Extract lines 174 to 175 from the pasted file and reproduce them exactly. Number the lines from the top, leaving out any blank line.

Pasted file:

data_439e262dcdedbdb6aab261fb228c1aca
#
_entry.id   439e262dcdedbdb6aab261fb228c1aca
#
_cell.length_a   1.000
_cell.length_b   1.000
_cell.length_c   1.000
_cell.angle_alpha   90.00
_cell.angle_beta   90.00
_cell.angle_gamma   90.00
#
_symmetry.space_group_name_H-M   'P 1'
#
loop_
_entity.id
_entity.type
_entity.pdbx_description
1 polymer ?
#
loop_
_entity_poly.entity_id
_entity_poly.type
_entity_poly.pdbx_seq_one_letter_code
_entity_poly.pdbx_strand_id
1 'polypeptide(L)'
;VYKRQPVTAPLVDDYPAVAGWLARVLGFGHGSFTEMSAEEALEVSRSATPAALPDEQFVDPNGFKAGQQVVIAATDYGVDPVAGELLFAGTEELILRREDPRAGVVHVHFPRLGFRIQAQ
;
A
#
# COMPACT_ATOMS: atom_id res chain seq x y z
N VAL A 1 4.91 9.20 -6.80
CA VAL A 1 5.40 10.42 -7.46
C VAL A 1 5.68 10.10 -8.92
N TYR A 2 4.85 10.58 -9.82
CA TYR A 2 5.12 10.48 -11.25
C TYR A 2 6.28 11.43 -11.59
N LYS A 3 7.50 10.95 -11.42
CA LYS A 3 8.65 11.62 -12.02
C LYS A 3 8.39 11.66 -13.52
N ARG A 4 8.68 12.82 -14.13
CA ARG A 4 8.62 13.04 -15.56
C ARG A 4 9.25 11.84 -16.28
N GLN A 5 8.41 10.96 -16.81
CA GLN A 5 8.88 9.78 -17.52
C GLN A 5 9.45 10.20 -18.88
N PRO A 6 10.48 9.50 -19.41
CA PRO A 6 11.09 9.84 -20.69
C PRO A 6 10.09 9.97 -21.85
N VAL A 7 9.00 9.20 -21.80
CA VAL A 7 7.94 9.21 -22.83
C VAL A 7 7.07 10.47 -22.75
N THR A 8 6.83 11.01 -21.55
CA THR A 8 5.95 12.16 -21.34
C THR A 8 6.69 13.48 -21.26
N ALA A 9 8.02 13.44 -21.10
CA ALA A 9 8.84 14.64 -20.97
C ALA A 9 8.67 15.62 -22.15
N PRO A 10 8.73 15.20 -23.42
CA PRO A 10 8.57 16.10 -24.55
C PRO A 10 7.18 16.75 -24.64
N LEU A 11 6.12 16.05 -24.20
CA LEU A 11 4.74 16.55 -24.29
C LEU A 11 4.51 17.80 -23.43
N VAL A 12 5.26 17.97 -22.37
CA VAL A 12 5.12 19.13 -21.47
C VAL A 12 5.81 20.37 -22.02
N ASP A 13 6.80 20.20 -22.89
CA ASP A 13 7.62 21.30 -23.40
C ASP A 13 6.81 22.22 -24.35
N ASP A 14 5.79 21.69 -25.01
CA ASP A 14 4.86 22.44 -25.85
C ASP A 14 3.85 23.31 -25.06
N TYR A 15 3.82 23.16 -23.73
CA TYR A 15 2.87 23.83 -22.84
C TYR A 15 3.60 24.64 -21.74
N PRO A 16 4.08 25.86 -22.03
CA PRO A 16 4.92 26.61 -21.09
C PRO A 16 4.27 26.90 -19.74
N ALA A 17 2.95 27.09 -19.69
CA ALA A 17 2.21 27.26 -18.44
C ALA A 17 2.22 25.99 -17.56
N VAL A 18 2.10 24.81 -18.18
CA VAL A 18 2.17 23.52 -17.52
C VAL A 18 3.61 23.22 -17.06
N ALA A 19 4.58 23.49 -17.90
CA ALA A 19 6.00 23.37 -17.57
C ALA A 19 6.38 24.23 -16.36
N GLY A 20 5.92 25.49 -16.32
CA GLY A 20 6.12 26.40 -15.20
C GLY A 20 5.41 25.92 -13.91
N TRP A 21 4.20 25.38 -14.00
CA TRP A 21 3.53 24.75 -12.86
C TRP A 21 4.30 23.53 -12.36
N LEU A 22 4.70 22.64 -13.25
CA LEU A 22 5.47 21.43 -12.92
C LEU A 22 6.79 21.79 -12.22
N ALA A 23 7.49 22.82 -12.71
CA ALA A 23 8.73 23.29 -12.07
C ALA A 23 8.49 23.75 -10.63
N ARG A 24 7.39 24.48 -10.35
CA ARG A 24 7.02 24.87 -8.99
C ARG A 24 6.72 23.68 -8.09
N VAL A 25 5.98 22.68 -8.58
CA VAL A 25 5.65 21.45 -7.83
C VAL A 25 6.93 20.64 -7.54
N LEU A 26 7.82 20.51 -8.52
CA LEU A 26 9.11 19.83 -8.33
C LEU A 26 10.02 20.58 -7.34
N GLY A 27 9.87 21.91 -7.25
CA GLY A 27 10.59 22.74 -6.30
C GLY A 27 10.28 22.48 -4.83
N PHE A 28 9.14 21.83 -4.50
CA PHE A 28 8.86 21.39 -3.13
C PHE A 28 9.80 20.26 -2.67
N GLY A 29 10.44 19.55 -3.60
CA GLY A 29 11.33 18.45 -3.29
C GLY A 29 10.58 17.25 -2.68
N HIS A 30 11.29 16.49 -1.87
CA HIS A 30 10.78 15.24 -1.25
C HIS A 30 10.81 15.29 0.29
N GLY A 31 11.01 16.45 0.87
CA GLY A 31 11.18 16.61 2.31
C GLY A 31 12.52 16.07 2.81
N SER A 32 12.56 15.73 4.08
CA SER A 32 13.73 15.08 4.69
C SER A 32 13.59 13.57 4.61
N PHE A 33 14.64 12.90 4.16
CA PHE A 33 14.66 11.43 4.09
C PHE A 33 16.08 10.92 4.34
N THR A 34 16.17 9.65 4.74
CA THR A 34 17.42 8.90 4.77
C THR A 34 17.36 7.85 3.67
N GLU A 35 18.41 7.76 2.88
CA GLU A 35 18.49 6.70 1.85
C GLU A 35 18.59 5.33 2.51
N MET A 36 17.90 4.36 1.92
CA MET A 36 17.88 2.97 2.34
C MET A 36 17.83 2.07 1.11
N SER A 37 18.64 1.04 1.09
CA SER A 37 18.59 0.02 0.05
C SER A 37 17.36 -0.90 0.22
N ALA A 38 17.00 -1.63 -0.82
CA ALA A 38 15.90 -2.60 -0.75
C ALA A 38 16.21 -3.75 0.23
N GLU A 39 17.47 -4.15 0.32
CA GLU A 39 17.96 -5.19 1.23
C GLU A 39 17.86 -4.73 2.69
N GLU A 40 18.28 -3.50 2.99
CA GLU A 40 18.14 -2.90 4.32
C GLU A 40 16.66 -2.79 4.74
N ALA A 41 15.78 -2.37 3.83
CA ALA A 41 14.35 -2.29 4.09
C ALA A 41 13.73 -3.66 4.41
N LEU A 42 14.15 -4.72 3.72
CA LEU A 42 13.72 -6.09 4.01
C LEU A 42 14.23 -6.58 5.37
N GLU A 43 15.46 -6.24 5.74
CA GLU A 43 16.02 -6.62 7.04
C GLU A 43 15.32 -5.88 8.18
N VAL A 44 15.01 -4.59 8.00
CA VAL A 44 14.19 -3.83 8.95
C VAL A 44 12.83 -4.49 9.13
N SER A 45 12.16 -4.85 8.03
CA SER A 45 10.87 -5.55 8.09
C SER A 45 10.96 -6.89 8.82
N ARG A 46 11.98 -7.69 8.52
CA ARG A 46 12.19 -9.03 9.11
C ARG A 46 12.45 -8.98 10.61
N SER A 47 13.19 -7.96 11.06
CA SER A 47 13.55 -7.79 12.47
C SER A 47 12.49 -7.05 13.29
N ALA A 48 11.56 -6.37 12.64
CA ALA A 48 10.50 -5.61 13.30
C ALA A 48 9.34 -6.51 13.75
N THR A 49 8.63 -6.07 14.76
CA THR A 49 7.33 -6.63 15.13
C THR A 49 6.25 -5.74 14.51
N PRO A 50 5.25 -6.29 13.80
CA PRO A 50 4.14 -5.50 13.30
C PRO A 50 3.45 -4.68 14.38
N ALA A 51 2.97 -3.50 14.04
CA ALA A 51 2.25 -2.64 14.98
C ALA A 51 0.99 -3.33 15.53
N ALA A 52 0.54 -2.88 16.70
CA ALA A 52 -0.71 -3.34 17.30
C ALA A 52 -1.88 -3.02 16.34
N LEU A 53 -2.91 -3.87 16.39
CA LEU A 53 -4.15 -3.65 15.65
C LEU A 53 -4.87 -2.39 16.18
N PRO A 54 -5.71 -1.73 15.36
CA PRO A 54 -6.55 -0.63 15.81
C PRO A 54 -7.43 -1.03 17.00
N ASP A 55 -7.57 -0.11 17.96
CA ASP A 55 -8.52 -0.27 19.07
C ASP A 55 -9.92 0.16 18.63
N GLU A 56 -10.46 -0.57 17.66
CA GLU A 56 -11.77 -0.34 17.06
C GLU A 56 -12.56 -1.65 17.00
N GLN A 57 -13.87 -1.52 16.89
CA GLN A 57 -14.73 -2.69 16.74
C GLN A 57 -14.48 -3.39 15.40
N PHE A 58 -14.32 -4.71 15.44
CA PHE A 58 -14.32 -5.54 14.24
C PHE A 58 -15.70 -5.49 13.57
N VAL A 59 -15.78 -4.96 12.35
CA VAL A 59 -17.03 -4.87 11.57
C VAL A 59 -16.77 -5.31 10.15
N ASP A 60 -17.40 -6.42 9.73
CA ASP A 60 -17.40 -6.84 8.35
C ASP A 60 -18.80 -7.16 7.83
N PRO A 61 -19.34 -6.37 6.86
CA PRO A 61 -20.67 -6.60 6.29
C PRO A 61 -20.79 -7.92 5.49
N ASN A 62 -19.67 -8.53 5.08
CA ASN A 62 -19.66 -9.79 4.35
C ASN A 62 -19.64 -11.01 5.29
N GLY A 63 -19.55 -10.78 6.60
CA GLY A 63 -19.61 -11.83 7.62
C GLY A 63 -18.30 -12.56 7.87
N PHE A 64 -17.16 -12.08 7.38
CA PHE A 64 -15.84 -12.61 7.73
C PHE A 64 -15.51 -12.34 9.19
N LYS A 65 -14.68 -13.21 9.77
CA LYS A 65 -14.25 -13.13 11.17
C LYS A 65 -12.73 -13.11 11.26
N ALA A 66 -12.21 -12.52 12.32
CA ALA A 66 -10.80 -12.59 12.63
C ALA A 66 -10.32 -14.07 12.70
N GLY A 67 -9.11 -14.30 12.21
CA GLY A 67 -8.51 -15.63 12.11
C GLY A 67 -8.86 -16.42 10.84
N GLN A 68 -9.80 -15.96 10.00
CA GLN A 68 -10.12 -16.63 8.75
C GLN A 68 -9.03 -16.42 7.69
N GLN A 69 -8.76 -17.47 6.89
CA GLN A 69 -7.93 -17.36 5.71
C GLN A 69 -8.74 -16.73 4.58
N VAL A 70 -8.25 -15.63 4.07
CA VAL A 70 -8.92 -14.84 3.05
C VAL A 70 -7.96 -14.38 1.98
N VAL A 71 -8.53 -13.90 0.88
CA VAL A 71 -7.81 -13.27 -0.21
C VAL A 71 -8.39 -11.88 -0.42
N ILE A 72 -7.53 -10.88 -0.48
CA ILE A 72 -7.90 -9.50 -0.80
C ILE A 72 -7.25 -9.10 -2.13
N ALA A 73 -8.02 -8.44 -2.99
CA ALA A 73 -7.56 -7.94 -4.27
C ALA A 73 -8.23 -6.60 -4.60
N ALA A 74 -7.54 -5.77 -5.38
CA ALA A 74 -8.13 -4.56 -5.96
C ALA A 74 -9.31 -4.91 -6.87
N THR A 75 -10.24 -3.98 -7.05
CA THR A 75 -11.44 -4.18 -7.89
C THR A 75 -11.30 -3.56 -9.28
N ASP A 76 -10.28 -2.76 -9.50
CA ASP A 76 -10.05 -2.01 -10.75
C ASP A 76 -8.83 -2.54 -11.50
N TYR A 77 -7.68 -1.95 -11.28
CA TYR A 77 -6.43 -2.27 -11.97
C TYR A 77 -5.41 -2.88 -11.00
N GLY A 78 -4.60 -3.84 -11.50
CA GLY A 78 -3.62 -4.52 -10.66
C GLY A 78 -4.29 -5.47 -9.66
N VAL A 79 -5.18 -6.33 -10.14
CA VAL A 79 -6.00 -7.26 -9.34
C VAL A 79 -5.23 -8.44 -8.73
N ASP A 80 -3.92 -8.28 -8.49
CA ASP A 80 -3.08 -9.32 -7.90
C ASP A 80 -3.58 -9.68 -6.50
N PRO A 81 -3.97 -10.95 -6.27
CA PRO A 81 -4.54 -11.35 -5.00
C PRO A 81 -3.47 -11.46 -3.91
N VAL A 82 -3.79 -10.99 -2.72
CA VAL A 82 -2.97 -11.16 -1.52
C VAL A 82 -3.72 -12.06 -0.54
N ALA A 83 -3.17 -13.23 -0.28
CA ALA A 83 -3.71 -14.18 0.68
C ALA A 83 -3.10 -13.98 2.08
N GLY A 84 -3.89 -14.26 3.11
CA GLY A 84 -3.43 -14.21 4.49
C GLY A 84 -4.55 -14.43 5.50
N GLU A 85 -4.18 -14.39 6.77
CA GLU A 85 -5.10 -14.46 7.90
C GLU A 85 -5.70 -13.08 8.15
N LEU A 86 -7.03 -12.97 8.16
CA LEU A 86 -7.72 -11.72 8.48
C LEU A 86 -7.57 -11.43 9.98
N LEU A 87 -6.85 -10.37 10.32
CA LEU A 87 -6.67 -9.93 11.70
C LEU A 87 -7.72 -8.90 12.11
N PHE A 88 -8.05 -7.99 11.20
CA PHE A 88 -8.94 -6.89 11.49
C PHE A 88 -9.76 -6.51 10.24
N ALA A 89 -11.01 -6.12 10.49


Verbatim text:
C ALA A 48 9.34 -6.51 13.75
N THR A 49 8.63 -6.07 14.76